Sarrocco tells funny, scary, inconvenient truths

Nicole Sarrocco in her Raleigh backyard with a feathered friend

Update: Chatwin Books published Sarrocco’s second novel, Ill-Mannered Ghosts: An Occasionally True Account of One Girl’s Dust-Ups with Ghosts, Electricity, and Granny’s Ashes, in October 2016. Sarrocco gave a reading from her new novel at the Regulator Bookshop in Durham. To celebrate the references to New Orleans and jazz in the book, NCSSM’s student Blast Band (our smaller version of a high school marching band, directed by Instructor Phillip Riggs) paraded down 9th Street with Sarocco to the reading (Elizabeth Goodman photo).    Sarrocco goes to reading

Don’t worry if Humanities Instructor Nicole Sarrocco seems a little distracted in these next few weeks. November is National Novel Writing Month, NaNoWriMo, when writers challenge themselves to complete a novel by writing 1,600 words each day for a month. Between classes, grading, and her two kids at home, Sarrocco is doing her best to participate by snagging 5 minutes of writing time here, 15 minutes there each day.

And then there are the events around her brand new book. A published poet and celebrated playwright and screenwriter, Sarrocco has become a novelist with the release of Lit by Lightning: An Occasionally True Account of One Girl’s Dust-ups with Ghosts, Electricity, and Granny’s Ashes (Chatwin Books, November 2015).

Lit by Lightning is the product of NaNoWriMo in 2013. After five years of teaching at NCSSM, Sarrocco left in 2010 so that she and her husband, Jason, could help her mother run the family business. While handling accounts payable and human resources, Sarrocco needed a creative outlet, so she took on the NaNoWriMo challenge. That first day she sat down and decided to build on recent Facebook posts she’d written about her strange experiences at the grocery store. “I was getting 50 ‘likes’ from those posts,” she remembers. “If it makes people feel better or laugh, that’s great. There’s not much more I can want from writing.”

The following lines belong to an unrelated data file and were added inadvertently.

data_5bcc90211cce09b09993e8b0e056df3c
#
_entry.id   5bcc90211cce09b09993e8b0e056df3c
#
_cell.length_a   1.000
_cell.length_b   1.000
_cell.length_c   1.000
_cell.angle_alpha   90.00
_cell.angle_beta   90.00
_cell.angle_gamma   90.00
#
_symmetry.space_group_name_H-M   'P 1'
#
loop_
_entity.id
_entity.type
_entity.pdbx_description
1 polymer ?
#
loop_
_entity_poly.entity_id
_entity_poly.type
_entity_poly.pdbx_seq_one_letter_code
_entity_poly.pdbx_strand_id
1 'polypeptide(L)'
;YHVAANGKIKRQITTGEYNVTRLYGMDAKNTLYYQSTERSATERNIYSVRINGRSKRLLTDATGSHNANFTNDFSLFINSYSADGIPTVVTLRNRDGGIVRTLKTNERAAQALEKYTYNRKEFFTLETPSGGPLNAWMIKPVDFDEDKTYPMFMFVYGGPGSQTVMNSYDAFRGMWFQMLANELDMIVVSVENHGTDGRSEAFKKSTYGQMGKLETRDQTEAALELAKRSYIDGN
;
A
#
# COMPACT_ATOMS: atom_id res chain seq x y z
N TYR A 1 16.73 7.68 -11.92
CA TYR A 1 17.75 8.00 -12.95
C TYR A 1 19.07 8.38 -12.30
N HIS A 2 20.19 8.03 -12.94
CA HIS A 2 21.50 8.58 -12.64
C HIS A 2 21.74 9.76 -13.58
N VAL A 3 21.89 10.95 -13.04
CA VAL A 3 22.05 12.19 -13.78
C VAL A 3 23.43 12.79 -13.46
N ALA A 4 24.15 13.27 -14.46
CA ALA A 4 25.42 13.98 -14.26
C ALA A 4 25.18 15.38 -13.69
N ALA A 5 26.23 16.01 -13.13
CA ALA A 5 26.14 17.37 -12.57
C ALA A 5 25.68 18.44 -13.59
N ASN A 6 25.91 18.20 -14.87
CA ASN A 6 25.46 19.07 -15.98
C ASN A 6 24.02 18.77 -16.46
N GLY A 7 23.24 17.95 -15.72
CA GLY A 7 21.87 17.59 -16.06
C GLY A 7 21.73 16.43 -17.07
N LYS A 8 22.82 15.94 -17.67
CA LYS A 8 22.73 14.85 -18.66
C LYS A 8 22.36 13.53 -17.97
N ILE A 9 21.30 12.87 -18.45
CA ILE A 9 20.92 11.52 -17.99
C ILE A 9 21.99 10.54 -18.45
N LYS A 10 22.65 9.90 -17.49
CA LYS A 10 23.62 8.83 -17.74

“I just sat down, I didn’t plan anything, and I wrote what was on my mind that day,” she says. At the end of the month, she sent the manuscript off to her editor friend Phil Bevis at Chatwin Books. He liked it. The publisher describes the novel as “an intensely personal and strangely universal tale of finding grace in chaos, creating meaning from nonsense, and for heaven’s sake not making too much of a spectacle of yourself. A witty, hilarious, transcendent, and disturbing tale of ghosts, manners, and the family we choose and the ones who choose us.”  

“There’s a single character, she’s the main voice, but she has the experience of hearing other people’s stories, almost like movie clips or ghosts,” Sarrocco says. “She’s managing her day-to-day life but meanwhile their stories keep interrupting her — and they’re funny, scary, sometimes inconvenient.”

Bevis told Sarrocco that he saw the book as the first in a series, because she left unresolved threads of stories. So Lit by Lightning will be followed in the Occasionally True series by Ill-Mannered Ghosts, to be published in early 2016. And writing Hauntingly Familiar, the third in the trilogy, is Sarrocco’s NaNoWriMo project this month.

“Phil came up with the ‘Occasionally True’ label,” she says. “It’s really all true but we don’t want to tell people that, we’d terrify them. In the second book, things get a little more dramatic, looking at things that haunt place, especially in the South with our history of plantations.”

As for her day job, Sarrocco says there’s really no other school where she’d want to teach. She loves the variety of classes she can teach and she loves the students’ aptitude. American Studies is her favorite class to teach because “it’s such a big part of the culture here, it shapes our students’ experience here, they all have it in common, and it’s about the American experience. We can talk about the students’ identities and where they fit in the world, where they position themselves in the bigger narrative.”

Read a News & Observer story about Sarrocco’s new book